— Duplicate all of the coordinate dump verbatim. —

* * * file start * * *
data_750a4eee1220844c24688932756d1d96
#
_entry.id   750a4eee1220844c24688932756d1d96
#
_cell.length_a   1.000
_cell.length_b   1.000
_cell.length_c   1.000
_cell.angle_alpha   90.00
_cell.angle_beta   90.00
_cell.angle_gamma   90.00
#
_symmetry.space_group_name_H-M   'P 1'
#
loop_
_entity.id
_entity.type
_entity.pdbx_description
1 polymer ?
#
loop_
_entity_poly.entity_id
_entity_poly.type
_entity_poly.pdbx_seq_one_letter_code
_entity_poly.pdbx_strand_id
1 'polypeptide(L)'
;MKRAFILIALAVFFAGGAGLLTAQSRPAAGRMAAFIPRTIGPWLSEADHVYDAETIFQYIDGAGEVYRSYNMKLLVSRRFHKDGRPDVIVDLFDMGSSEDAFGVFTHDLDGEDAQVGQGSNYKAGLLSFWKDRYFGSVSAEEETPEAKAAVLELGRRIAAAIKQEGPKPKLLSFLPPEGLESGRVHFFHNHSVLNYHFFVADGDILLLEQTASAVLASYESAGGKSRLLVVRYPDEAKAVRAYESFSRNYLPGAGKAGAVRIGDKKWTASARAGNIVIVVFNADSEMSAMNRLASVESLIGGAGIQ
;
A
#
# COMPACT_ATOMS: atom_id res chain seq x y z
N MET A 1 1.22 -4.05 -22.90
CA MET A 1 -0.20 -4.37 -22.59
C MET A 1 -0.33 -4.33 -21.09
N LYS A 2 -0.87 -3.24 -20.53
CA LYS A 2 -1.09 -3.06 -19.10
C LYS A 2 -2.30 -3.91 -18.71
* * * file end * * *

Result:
data_750a4eee1220844c24688932756d1d96
#
_entry.id   750a4eee1220844c24688932756d1d96
#
_cell.length_a   1.000
_cell.length_b   1.000
_cell.length_c   1.000
_cell.angle_alpha   90.00
_cell.angle_beta   90.00
_cell.angle_gamma   90.00
#
_symmetry.space_group_name_H-M   'P 1'
#
loop_
_entity.id
_entity.type
_entity.pdbx_description
1 polymer ?
#
loop_
_entity_poly.entity_id
_entity_poly.type
_entity_poly.pdbx_seq_one_letter_code
_entity_poly.pdbx_strand_id
1 'polypeptide(L)'
;MKRAFILIALAVFFAGGAGLLTAQSRPAAGRMAAFIPRTIGPWLSEADHVYDAETIFQYIDGAGEVYRSYNMKLLVSRRFHKDGRPDVIVDLFDMGSSEDAFGVFTHDLDGEDAQVGQGSNYKAGLLSFWKDRYFGSVSAEEETPEAKAAVLELGRRIAAAIKQEGPKPKLLSFLPPEGLESGRVHFFHNHSVLNYHFFVADGDILLLEQTASAVLASYESAGGKSRLLVVRYPDEAKAVRAYESFSRNYLPGAGKAGAVRIGDKKWTASARAGNIVIVVFNADSEMSAMNRLASVESLIGGAGIQ
;
A
#
# COMPACT_ATOMS: atom_id res chain seq x y z
N MET A 1 1.22 -4.05 -22.90
CA MET A 1 -0.20 -4.37 -22.59
C MET A 1 -0.33 -4.33 -21.09
N LYS A 2 -0.87 -3.24 -20.53
CA LYS A 2 -1.09 -3.06 -19.10
C LYS A 2 -2.30 -3.91 -18.71